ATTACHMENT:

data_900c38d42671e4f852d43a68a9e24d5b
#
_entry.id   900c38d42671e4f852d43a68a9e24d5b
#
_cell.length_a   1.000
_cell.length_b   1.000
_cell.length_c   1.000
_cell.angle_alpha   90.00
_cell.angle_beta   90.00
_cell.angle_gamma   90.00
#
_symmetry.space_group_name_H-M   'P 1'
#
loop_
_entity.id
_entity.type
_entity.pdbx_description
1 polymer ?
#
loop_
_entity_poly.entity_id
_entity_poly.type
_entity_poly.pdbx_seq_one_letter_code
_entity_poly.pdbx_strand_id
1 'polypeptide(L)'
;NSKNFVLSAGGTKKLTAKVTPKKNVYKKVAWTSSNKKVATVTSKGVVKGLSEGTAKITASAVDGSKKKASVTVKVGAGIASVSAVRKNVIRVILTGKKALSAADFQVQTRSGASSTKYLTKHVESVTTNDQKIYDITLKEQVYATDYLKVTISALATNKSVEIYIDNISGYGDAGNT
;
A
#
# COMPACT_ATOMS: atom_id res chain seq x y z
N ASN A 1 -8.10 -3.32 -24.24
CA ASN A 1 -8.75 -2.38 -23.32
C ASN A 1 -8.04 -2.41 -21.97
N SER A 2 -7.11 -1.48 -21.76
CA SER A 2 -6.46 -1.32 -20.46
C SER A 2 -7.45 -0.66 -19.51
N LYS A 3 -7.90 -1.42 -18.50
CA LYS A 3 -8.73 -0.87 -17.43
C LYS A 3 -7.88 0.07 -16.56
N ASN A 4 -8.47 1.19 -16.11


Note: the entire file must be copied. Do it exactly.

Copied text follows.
data_900c38d42671e4f852d43a68a9e24d5b
#
_entry.id   900c38d42671e4f852d43a68a9e24d5b
#
_cell.length_a   1.000
_cell.length_b   1.000
_cell.length_c   1.000
_cell.angle_alpha   90.00
_cell.angle_beta   90.00
_cell.angle_gamma   90.00
#
_symmetry.space_group_name_H-M   'P 1'
#
loop_
_entity.id
_entity.type
_entity.pdbx_description
1 polymer ?
#
loop_
_entity_poly.entity_id
_entity_poly.type
_entity_poly.pdbx_seq_one_letter_code
_entity_poly.pdbx_strand_id
1 'polypeptide(L)'
;NSKNFVLSAGGTKKLTAKVTPKKNVYKKVAWTSSNKKVATVTSKGVVKGLSEGTAKITASAVDGSKKKASVTVKVGAGIASVSAVRKNVIRVILTGKKALSAADFQVQTRSGASSTKYLTKHVESVTTNDQKIYDITLKEQVYATDYLKVTISALATNKSVEIYIDNISGYGDAGNT
;
A
#
# COMPACT_ATOMS: atom_id res chain seq x y z
N ASN A 1 -8.10 -3.32 -24.24
CA ASN A 1 -8.75 -2.38 -23.32
C ASN A 1 -8.04 -2.41 -21.97
N SER A 2 -7.11 -1.48 -21.76
CA SER A 2 -6.46 -1.32 -20.46
C SER A 2 -7.45 -0.66 -19.51
N LYS A 3 -7.90 -1.42 -18.50
CA LYS A 3 -8.73 -0.87 -17.43
C LYS A 3 -7.88 0.07 -16.56
N ASN A 4 -8.47 1.19 -16.11